Kaddy Fogarty and Adam Cuthbertson will never forget the moment they met Bruce Wright.
The three were competing in Tough Mudder, a 20 kilometre test of endurance, at Victoria’s Phillip Island in October last year when their lives collided.
Mr Wright and his son, Daniel, were just a few kilometres from the finish line when the 50-year-old aged care worker collapsed and went into cardiac arrest.
“I didn’t feel any pain except I’d had a stomach ache,” Mr Wright recalled.
Ms Fogarty, a General Surgical Nurse Unit Manager at Epworth Richmond, and Mr Cuthbertson, a Clinical Nurse Specialist, had just made it to the top of a mud-covered hill when they saw the situation unfolding.
It was then that instinct took over.
“He needed help immediately and we were there, so we ran back down the hill to help,” Mr Cuthbertson said.
Mr Cuthbertson started chest compressions while Ms Fogarty worked to keep Mr Wright’s airways clear until the first responders arrived with a defibrillator.
The Epworth HealthCare colleagues recall the crowd cheering and clapping when the Bendigo man’s heart restarted. But the pair sprung back into action when Mr Wright went into cardiac arrest a second time.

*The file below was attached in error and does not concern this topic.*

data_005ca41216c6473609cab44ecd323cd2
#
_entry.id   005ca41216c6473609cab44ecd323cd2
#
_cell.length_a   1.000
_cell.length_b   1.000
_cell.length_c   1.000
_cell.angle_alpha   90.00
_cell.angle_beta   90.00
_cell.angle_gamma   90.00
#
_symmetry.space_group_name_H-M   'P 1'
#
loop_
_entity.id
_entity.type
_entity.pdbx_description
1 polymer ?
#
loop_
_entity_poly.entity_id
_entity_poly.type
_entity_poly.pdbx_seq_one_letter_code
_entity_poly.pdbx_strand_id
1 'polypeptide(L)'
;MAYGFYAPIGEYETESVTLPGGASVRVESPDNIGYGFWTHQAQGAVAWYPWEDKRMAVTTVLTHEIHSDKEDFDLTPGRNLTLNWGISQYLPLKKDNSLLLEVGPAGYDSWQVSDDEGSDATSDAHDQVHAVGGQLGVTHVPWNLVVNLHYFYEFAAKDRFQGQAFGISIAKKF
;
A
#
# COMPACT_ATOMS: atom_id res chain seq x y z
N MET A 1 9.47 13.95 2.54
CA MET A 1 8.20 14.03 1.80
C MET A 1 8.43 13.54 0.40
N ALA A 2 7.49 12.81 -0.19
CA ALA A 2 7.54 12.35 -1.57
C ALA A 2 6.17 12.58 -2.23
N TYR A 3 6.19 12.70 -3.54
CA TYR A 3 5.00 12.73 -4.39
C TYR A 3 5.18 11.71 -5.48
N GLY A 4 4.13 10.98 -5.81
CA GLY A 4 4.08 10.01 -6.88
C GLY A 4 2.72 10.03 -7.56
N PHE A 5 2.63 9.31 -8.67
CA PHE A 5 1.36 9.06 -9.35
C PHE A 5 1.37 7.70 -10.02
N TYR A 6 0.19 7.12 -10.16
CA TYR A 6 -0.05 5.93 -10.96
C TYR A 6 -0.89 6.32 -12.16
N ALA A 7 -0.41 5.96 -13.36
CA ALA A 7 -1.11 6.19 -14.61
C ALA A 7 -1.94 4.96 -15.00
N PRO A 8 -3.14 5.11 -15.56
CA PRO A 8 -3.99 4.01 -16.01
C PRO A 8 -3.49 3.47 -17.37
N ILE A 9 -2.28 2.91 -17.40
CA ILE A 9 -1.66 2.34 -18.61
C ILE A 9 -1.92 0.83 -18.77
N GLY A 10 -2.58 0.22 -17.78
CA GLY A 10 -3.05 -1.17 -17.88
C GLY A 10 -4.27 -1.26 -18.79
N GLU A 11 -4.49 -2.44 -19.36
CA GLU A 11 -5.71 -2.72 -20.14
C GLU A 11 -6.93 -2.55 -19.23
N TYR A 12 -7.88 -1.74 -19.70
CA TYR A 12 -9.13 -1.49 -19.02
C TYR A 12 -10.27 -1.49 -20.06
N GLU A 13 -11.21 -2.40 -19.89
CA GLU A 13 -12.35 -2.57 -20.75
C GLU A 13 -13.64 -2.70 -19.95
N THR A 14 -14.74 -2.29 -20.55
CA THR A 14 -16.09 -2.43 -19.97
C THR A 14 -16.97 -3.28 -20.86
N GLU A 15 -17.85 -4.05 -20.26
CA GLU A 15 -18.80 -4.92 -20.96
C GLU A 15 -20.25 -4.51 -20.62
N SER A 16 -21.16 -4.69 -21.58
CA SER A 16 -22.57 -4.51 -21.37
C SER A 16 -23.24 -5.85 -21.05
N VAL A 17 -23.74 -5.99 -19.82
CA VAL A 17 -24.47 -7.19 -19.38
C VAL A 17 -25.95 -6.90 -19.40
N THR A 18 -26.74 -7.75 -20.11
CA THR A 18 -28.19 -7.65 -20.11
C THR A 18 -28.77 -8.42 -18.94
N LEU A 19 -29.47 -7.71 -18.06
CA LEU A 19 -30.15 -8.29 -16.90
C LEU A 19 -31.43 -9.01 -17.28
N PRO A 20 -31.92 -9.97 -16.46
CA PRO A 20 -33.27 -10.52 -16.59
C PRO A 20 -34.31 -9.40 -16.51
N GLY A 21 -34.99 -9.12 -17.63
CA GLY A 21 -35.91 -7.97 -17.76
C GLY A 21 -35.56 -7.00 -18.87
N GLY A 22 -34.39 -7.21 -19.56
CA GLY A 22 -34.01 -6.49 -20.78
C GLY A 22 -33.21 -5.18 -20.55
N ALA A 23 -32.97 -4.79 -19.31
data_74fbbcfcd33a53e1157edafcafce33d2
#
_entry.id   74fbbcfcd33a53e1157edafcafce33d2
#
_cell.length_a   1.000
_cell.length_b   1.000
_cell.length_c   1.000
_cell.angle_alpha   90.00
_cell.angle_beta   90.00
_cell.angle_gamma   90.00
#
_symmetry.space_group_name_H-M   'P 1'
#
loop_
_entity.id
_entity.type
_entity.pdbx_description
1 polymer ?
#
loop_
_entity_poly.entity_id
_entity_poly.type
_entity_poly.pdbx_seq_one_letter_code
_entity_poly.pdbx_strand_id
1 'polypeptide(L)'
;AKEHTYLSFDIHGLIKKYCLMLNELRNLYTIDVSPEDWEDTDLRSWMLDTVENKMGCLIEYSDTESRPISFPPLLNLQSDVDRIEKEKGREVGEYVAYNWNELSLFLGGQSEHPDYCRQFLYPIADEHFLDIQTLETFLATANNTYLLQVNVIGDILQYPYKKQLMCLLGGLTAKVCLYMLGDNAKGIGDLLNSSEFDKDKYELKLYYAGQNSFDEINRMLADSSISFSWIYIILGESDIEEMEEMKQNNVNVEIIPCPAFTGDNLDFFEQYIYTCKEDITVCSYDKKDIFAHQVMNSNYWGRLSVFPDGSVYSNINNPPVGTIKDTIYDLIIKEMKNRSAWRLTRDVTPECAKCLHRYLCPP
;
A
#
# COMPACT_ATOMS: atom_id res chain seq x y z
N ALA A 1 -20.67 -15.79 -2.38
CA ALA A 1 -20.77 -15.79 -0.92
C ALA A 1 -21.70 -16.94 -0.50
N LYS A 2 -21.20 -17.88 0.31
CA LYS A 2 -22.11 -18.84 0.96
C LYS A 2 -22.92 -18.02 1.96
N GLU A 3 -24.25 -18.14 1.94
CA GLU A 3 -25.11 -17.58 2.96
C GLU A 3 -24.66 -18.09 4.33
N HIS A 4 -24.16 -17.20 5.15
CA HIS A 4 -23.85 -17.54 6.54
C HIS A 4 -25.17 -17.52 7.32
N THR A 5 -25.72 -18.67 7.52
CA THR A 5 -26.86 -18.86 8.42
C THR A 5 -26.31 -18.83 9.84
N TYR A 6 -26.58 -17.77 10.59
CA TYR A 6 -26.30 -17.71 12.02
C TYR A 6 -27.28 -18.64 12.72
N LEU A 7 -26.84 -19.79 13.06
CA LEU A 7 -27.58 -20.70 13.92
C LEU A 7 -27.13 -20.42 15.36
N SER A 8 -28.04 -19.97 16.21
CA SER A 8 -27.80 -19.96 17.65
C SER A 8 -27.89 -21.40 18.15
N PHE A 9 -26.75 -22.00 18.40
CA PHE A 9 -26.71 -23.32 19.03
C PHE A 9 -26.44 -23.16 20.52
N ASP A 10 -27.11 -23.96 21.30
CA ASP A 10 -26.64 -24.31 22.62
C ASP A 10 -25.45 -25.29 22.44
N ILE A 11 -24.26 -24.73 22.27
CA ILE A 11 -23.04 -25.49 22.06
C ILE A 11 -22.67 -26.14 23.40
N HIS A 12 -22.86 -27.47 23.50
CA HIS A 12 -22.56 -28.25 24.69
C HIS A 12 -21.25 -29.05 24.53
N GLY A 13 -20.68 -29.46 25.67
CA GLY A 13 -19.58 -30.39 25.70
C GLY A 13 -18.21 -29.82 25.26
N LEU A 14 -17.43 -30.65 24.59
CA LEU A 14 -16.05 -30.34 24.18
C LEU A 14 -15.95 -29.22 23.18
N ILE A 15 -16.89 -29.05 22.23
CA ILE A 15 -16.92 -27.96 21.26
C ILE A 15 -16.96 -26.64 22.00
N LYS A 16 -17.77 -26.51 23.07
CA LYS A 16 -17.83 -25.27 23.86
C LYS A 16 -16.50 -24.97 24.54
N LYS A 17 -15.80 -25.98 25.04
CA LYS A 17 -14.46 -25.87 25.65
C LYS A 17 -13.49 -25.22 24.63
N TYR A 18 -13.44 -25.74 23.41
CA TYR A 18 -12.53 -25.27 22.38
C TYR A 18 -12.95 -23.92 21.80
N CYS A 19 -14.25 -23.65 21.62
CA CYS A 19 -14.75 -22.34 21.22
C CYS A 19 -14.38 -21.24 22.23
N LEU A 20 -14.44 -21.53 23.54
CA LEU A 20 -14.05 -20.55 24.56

They resuscitated him again before a helicopter arrived to take Mr Wright to The Alfred hospital where he underwent a triple bypass.
“They told me my arteries were blocked solid,” the non-smoker and non-drinker said.
“There hadn’t been any history of cardiac arrest in our family, but it’s got to come down to genetics.”
Mr Wright has since made a full recovery, the final step of which occurred this week when he visited Epworth Richmond to thank his heroes.
“It was my lucky day,” he said.
While the two Epworth nurses are already preparing for their next Tough Mudder challenge, Mr Wright has happily accepted a ban from his wife and won’t be participating in the event.